Scotland will be able to “catch up” with England in reducing the rate of coronavirus infection and ease lockdown measures at the same pace within weeks, the Scottish Secretary has said.
Alister Jack told Westminster’s Scottish Affairs Committee that he believes Scotland is “only a few days behind” England in lowering its R number and hopes it will be able to return to UK-wide messaging in the future.
With Prime Minister Boris Johnson abandoning the “stay at home” slogan earlier this week, First Minister Nicola Sturgeon opted to keep Scotland in tighter lockdown than England citing a higher rate of infection, known as the R number, and “fragile” progress.
While accepting that the devolved Scottish Government was free to ease restrictions as it sees fit, Mr Jack suggested that “Scotland is only a few days behind”, based on scientific data from across the UK’s nations and by regions.
Suggesting that, if the R rate is able to “fall a bit faster in Scotland”, Mr Jack argued: “I would say that within a couple of days Scotland can catch up.
“Certainly in less than a few weeks, Scotland can catch up and we can hopefully all move forward with the same messaging and the same guidelines across the UK.
“Because that’s what keeps people on the straight and narrow – when they can see consistency.”
The Secretary of State for Scotland expressed regret that the UK Government pushed forward with different messaging and with easing the lockdown measures at a quicker pace that the devolved nations, revealing that he made the case that the whole of the UK “should move at the pace of the slowest [country]”.
He added: “We did want the devolved nations to come with us on the change and messaging, but they made it clear that they weren’t ready to do that and the Prime Minister – in the conversation he had with the First Ministers – completely accepted that that was their choice to do so.”
However, Mr Jack insisted that the UK Government was still pursuing a “four-nations approach”, adding: “We are pooling our expertise, we are coordinating, but we do completely respect the right for the devolved nations to move at a different pace if they need to.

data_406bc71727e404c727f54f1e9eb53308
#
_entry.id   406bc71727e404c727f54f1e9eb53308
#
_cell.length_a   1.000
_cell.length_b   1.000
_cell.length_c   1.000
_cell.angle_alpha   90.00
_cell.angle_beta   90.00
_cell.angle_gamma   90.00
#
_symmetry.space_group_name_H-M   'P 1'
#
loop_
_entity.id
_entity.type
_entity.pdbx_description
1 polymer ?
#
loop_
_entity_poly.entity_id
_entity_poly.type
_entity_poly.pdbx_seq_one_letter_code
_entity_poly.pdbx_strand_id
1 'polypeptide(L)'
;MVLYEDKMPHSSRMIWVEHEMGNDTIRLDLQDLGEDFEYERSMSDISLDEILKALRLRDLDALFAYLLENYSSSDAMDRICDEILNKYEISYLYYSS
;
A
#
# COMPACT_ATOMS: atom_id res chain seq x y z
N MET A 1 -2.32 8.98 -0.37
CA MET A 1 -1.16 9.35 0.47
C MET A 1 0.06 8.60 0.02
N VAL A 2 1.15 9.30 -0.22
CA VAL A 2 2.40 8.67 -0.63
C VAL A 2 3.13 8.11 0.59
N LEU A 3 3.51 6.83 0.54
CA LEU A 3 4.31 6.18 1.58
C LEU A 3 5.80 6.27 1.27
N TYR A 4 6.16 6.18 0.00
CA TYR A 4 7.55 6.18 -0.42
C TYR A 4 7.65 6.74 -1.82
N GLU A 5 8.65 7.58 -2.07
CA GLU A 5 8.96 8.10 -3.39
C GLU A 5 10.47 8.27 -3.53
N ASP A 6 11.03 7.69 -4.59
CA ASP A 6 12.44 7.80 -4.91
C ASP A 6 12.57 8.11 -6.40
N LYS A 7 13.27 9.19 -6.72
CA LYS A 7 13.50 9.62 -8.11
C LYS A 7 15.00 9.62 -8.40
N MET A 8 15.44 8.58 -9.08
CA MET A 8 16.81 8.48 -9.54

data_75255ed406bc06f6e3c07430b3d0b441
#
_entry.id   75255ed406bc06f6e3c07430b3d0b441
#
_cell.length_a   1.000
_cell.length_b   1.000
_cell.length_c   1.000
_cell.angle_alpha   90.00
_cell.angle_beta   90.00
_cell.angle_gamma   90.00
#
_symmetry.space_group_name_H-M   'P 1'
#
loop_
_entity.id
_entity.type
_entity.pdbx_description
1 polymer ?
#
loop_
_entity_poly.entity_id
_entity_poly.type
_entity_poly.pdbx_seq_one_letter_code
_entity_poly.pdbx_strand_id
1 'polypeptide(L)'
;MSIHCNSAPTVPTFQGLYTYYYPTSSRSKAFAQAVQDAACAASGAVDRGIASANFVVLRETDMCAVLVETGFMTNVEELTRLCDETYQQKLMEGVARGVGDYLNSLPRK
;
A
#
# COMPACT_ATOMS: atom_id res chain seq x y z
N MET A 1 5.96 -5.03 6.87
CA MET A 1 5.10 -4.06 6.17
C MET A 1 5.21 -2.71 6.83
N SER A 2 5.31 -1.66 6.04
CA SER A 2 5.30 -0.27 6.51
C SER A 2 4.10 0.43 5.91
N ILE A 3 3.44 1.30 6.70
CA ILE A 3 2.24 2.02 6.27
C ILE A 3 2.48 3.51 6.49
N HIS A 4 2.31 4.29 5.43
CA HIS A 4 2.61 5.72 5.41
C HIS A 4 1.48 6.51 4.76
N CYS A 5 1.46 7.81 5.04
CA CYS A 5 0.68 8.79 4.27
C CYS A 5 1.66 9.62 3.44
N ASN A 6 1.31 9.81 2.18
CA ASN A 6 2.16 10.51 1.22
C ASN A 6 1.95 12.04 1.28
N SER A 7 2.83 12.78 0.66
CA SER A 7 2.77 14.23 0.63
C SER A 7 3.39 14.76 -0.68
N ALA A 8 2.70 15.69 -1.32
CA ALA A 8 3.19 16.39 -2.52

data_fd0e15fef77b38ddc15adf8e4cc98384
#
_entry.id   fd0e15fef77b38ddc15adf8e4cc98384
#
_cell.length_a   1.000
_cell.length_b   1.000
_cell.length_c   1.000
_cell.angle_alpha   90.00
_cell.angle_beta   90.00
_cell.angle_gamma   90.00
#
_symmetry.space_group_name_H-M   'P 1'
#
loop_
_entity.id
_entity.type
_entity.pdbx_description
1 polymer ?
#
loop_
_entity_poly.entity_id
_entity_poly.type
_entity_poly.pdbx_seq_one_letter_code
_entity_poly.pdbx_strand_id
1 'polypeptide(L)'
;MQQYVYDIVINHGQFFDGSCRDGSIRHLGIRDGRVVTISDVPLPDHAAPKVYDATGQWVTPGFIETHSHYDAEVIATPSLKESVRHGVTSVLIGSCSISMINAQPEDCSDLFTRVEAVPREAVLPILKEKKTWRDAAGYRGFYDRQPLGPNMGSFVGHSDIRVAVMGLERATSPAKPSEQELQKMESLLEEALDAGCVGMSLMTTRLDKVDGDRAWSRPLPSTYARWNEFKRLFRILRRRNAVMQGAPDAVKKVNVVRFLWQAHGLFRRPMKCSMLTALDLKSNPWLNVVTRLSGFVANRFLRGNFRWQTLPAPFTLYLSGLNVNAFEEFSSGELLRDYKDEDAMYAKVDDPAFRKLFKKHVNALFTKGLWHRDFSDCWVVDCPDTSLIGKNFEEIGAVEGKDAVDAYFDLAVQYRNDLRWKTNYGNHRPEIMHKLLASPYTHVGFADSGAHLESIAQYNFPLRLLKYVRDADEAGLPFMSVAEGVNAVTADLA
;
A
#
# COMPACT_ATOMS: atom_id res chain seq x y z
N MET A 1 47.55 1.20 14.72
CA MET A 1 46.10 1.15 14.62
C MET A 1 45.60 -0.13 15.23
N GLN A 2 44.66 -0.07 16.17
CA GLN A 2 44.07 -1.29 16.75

“And that can be nationally, regionally or locally, because as we come out of this we will see spikes in the virus, I suspect, and we will have to – with the alert system – tackle those spikes.”
Repeatedly asked about the decision for Scotland to diverge its messaging from the three devolved nations, Mr Jack acknowledged that the change caused some confusion, but said: “The British public are showing that they do have a lot of common sense because they completely understand what it means.”
On the issue of changing lockdown policies, he added: “The differences between the UK Government and the Scottish Government are absolutely minuscule.”
Explaining the UK Government’s reasoning for dropping the “hugely successful” stay at home message, Mr Jack said: “The decision was taken that we need to get people thinking about going back to work and staying alert was the message that was brought forward.
“It was to change the nuance, and the psyche of people, as they face moving into different environments and change does cause confusion.”
Following the committee meeting, SNP shadow Scottish secretary Mhairi Black MP said: “I welcome Alister Jack’s admission that Boris Johnson’s announcement did cause confusion – when the clear message in Scotland remains ‘stay at home to protect the NHS and save lives’.
“Tackling the coronavirus crisis is difficult for all governments, and mistakes will be made – but it is vital that the devolved governments are properly consulted on future changes, and that the UK government makes it crystal clear when its announcements only apply to England.
“An effective four-nation approach, with clear public health messages, requires the UK government to consult devolved governments and show respect where there are differences.
“Too often the UK government has sprung announcements through media briefings and failed to provide clear messages – this has to stop. The UK government must ensure future changes and messages respect all four nations.”
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